Tuesday, February 4

My Side of the Mountain + Wilderness Survival

In "My Side of the Mountain," Sam runs away to the wilderness to escape his family.  He is tested and discovers strength and self-confidence.  Today, the Boy Scouts teach survival skills in their Wilderness Survival badge.  A century ago, we all knew these things, but now they must be learned on purpose…
  • Positive attitude:  You can live 3 weeks without food, 3 days without water, and 3 minutes without air…but only 3 seconds without a clear mind.  Panic leads to bad decisions, and while fear is a natural reaction to emergencies, being able to relax and make a smart judgment will be the most essential skill of all.
  • Water:   Remember that whole three thing?  Focus on water.  Find it, purify it, drink it, and store it for later.  Water naturally runs downhill, so that is where you will find it.  You can often follow animal tracks right to a water source as they need water just as much as you do to survive, and they will know of any available water sources.
  • Fire:  Fires not only can be used for warmth, to cook food and boil water, but they can also be used as a signaling device.  Losing body heat can kill you just as quickly as lack of water.  The most important part of building a fire is the location.  The fire needs to be located in a place where the wind will not blow directly on it.  You will need tinder, such as dry grass or small twigs, to spark life into the fire.  You’ll also need kindling (pencil-sized pieces of wood) to build the flames.  Finally, you’ll need larger logs to maintain fuel for the fire.    See - How to Build a Fire
  • First aid: Knowing how to both avoid and treat common health problems such as blisters, insect stings, hypothermia and dehydration, as well as larger issues such as broken bones and snake bites, is a critical wilderness survival skill.  You can download the Red Cross "Wilderness and Remote First Aid" reference guide for free.
  • Shelter:  Whether from cold, rain, wind or heat, you must be able to protect yourself from the elements.  You should build your shelter with just enough room to lie down.  Your body heat will help keep your shelter warm, so the smaller the space the warmer it will be.  Usually it’s worth at least taking 30 minutes to make a thick layer of leaves into a bed so you don’t lose insane amounts of body heat from direct contact with the ground before considering a fire.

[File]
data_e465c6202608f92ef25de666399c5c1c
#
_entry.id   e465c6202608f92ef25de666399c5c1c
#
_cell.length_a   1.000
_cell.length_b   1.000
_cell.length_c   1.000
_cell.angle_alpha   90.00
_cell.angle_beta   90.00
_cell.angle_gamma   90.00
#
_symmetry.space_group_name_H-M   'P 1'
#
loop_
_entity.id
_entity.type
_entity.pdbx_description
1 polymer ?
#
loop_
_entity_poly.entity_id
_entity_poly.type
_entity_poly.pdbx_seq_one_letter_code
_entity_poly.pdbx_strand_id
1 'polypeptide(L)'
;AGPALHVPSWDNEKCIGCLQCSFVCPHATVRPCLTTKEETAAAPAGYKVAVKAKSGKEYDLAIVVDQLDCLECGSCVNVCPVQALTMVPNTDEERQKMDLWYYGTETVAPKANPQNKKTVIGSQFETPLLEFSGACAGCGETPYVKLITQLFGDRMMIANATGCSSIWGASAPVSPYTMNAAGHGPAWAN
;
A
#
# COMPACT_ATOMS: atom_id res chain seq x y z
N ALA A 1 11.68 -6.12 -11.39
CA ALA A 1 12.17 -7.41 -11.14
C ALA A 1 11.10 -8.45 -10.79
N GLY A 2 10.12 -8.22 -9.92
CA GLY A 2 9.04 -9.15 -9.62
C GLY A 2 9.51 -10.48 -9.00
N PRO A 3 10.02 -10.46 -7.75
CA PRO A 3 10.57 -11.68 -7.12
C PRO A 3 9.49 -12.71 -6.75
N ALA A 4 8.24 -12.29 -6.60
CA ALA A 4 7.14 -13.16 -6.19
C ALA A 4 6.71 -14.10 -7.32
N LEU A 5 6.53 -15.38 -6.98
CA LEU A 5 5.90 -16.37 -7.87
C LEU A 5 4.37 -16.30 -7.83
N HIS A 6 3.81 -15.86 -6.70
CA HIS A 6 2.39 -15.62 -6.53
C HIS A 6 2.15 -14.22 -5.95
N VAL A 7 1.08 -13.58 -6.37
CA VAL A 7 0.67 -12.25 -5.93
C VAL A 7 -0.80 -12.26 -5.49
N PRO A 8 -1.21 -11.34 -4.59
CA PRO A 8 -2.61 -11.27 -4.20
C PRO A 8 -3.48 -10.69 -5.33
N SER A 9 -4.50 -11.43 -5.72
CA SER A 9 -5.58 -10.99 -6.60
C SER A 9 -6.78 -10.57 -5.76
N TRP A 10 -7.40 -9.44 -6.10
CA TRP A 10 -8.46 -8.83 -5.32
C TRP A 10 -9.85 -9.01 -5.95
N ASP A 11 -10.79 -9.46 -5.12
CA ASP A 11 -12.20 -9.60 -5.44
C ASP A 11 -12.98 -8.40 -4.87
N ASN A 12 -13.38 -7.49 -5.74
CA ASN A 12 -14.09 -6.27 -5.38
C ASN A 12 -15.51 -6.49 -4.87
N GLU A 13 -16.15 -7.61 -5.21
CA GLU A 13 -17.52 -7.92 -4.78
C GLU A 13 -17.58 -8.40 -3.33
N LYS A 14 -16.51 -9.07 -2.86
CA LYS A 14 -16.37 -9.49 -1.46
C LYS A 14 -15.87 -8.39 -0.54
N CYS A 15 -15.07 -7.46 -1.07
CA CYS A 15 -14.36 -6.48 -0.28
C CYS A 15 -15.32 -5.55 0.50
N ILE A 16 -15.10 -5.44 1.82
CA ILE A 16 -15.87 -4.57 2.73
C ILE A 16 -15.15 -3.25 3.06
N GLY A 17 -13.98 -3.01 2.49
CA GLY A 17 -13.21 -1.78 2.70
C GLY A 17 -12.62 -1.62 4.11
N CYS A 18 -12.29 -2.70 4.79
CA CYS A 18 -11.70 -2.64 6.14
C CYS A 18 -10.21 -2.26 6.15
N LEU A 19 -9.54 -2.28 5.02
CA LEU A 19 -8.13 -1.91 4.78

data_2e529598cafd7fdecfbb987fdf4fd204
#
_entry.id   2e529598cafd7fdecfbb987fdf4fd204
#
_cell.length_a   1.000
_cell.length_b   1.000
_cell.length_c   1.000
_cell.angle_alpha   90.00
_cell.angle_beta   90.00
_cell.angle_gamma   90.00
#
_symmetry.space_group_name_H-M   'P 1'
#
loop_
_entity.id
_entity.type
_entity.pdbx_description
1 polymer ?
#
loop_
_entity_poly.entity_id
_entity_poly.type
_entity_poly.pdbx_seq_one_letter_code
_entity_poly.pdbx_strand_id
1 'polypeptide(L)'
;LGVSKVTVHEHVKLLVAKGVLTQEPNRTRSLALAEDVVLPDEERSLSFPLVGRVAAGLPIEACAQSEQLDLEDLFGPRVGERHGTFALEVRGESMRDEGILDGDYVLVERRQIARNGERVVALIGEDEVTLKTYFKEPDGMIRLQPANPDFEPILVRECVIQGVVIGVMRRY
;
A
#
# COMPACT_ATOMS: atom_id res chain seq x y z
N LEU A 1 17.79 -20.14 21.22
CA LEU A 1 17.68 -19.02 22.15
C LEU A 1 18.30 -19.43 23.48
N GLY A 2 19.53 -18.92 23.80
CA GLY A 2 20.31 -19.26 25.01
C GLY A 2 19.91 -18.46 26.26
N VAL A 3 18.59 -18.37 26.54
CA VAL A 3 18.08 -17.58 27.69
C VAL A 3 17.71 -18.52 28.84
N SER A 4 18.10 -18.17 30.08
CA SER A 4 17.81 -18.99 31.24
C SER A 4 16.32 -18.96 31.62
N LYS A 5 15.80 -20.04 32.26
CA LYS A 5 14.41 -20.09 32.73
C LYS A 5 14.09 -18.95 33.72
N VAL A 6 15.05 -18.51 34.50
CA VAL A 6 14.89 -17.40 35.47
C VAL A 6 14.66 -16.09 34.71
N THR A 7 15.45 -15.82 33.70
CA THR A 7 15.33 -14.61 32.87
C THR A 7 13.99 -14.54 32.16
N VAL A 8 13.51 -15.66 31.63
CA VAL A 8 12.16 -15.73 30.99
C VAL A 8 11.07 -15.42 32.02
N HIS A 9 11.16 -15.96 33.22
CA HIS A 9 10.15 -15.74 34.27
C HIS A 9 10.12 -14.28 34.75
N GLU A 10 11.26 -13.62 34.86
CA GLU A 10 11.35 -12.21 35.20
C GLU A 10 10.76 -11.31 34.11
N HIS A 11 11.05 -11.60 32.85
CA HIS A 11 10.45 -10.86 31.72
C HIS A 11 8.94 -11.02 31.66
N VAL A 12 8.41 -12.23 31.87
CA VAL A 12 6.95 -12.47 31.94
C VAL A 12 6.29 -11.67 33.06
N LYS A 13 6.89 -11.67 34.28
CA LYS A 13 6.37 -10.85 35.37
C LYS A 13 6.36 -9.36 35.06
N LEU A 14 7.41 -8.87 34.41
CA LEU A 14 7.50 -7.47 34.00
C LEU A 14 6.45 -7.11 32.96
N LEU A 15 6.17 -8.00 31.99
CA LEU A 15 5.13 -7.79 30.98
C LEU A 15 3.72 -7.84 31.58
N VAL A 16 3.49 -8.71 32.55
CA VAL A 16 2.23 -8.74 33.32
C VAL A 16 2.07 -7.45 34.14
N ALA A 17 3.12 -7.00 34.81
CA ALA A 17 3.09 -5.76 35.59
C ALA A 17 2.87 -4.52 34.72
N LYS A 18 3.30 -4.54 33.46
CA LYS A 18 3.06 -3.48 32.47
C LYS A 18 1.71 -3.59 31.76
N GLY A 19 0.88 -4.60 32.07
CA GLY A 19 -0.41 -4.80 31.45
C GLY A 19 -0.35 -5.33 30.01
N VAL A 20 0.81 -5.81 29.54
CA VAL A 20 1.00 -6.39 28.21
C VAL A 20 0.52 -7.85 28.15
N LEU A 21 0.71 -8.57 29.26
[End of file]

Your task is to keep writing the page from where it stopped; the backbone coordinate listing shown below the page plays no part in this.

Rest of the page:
• Food:  Survival is hard work!  Keeping your energy up is important, as you will be burning a lot more calories than you are used to burning.  Contrary to popular belief, plants are not your best avenue in a survival situation.  If you do not know exactly what you are doing you can actually end up poisoning yourself.  A few food sources that are a safe bet are insects, worms, and furry mammals.   See - Wilderness Survival - Finding Food and Water
Read
  • My Side of the Mountain - Terribly unhappy in his family's crowded New York City apartment, Sam Gribley runs away to the solitude-and danger-of the mountains, where he finds a side of himself he never knew.
  • Complete Trilogy
Make / Do
  • Go outside for ten minutes each day this week, and observe what's going on around you.  Take notes and make drawings of your surroundings.
  • Learn how to start a fire, build a shelter, catch a fish, identify useful plants, and much more with the Pocket Guide to the Outdoors projects.
  • Investigate the Wilderness Survival Information page, and learn one new skill today!
Watch
You may also enjoy: Call it Courage Unit Study

 lost art of reading nature's signsVocabulary
  • barometer
  • deadfall
  • flint
  • hemlock
  • marksmanship
  • primitive
  • sanguine
  • scant
  • snare
  • thunderhead
  • tuber
  • whittle
Think
  • How would Sam’s story change if the setting were different? What might have happened if he had run to the desert, or to a tropical climate?
  • Were you disappointed that Sam’s family comes to live with him? How would you have ended the book? 
If you enjoy survival stories, check out...

See other book studies here!



10 comments:

  1. Keeping the kids engaged with the broadbase curriculum.

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    Replies
    1. I get that. It's why we use unit studies and try to keep a running dialogue...and talk about how sometimes in life you just gotta suck it up and learn things you may not care about. :)

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  2. Making sure my child is ready for college or whatever she chooses to do in life.

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    Replies
    1. Yes. It's a difficult place to be when you want to be momma and make sure it all works out all right, but cognitively you know you have to let them make their own futures....I totally get it!

      Delete
  3. dealing with the math!

    mia2009(at)comcast(dot)net

    ReplyDelete
    Replies
    1. Oy vey. It's ALWAYS the math!! Here, too.

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  4. Fully preparing my children for college & the rest of their lives.

    ReplyDelete
    Replies
    1. Yes. It's a difficult place to be when you want to be momma and make sure it all works out all right, but cognitively you know you have to let them make their own futures....I totally get it!

      Delete
  5. I would like to have The Tree Book for Kids and Grownups.

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  6. Being able to hold their interest.

    ReplyDelete